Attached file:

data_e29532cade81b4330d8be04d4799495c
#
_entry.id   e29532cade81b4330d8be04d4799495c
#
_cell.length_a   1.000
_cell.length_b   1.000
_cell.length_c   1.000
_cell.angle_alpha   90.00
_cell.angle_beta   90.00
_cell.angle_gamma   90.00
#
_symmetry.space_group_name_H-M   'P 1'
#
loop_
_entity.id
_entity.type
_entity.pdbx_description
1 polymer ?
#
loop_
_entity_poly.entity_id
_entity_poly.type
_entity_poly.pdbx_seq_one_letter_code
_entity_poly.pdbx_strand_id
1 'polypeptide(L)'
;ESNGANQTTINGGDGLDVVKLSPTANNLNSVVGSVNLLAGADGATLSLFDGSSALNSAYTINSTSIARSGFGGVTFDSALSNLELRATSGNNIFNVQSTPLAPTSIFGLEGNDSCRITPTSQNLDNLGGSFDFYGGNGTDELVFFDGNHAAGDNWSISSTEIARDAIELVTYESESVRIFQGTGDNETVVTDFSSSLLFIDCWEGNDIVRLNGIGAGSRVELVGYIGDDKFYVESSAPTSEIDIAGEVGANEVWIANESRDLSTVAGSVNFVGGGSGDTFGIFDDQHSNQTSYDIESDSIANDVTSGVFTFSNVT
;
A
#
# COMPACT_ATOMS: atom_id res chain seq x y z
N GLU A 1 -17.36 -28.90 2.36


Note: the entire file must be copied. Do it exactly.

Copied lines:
data_e29532cade81b4330d8be04d4799495c
#
_entry.id   e29532cade81b4330d8be04d4799495c
#
_cell.length_a   1.000
_cell.length_b   1.000
_cell.length_c   1.000
_cell.angle_alpha   90.00
_cell.angle_beta   90.00
_cell.angle_gamma   90.00
#
_symmetry.space_group_name_H-M   'P 1'
#
loop_
_entity.id
_entity.type
_entity.pdbx_description
1 polymer ?
#
loop_
_entity_poly.entity_id
_entity_poly.type
_entity_poly.pdbx_seq_one_letter_code
_entity_poly.pdbx_strand_id
1 'polypeptide(L)'
;ESNGANQTTINGGDGLDVVKLSPTANNLNSVVGSVNLLAGADGATLSLFDGSSALNSAYTINSTSIARSGFGGVTFDSALSNLELRATSGNNIFNVQSTPLAPTSIFGLEGNDSCRITPTSQNLDNLGGSFDFYGGNGTDELVFFDGNHAAGDNWSISSTEIARDAIELVTYESESVRIFQGTGDNETVVTDFSSSLLFIDCWEGNDIVRLNGIGAGSRVELVGYIGDDKFYVESSAPTSEIDIAGEVGANEVWIANESRDLSTVAGSVNFVGGGSGDTFGIFDDQHSNQTSYDIESDSIANDVTSGVFTFSNVT
;
A
#
# COMPACT_ATOMS: atom_id res chain seq x y z
N GLU A 1 -17.36 -28.90 2.36